Location

Brunswick, ME

Start Date

1-1-1992 12:00 AM

Description

The condition of an interface through which an ultrasonic wave passes as it enters a material is an important factor in ultrasonic nondestructive evaluation. Most modeling studies of ultrasonic inspection assume that this interface is smooth. However, in real life this may not be the case. In the case of nuclear reactor components, factors such as weld overlay, claddings, grinding and diametrical shrink can give part surfaces a wavy, corrugated or abruptly stepped topography. M. S. Good [1] has provided some estimate of what surface conditions exist in nuclear reactor components, with some examples being illustrated in Fig. 1. These irregular surfaces can severely distort or redirect the ultrasonic beam, leading to false indications of size and location of defects.

Book Title

Review of Progress in Quantitative Nondestructive Evaluation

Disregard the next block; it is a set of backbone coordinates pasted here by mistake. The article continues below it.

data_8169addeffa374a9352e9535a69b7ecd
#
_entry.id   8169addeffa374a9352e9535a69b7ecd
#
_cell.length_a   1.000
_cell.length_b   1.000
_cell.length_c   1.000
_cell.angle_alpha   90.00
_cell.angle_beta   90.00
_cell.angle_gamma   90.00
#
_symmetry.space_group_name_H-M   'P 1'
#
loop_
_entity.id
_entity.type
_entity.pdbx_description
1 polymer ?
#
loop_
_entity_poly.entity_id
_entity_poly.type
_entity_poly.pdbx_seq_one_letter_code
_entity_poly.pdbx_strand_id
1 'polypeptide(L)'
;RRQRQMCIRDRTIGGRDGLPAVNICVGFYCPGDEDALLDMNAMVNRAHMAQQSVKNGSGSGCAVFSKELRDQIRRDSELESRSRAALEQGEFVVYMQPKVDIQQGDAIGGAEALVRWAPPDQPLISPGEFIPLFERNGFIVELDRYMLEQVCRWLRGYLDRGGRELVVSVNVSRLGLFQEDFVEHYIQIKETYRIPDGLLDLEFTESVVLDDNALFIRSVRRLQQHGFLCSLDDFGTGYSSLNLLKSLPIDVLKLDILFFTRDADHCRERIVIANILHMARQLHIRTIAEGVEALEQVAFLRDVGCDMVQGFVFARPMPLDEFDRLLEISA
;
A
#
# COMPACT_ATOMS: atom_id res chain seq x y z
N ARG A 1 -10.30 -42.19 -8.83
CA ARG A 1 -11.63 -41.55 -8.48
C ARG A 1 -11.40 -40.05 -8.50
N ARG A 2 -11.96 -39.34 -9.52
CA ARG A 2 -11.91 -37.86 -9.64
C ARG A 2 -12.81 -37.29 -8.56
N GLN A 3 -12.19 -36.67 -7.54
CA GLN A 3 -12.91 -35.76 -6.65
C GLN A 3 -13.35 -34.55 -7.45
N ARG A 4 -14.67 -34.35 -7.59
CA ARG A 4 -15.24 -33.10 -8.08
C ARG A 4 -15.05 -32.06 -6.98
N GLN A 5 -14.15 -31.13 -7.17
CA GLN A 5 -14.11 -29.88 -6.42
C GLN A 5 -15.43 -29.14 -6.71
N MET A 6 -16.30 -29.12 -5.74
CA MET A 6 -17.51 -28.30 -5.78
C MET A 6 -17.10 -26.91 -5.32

Volume

11A

Chapter

Chapter 1: Fundamentals of Standard Techniques

Section

Elastic Wave Propagation

Pages

161-168

DOI

10.1007/978-1-4615-3344-3_20

Language

en

File Format

application/pdf

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Jan 1st, 12:00 AM

Ultrasonic Wave Propagation through an Interface with a Step Discontinuity

Brunswick, ME

The condition of an interface through which an ultrasonic wave passes as it enters a material is an important factor in ultrasonic nondestructive evaluation. Most modeling studies of ultrasonic inspection assume that this interface is smooth. However, in real life this may not be the case. In the case of nuclear reactor components, factors such as weld overlay, claddings, grinding and diametrical shrink can give part surfaces a wavy, corrugated or abruptly stepped topography. M. S. Good [1] has provided some estimate of what surface conditions exist in nuclear reactor components, with some examples being illustrated in Fig. 1. These irregular surfaces can severely distort or redirect the ultrasonic beam, leading to false indications of size and location of defects.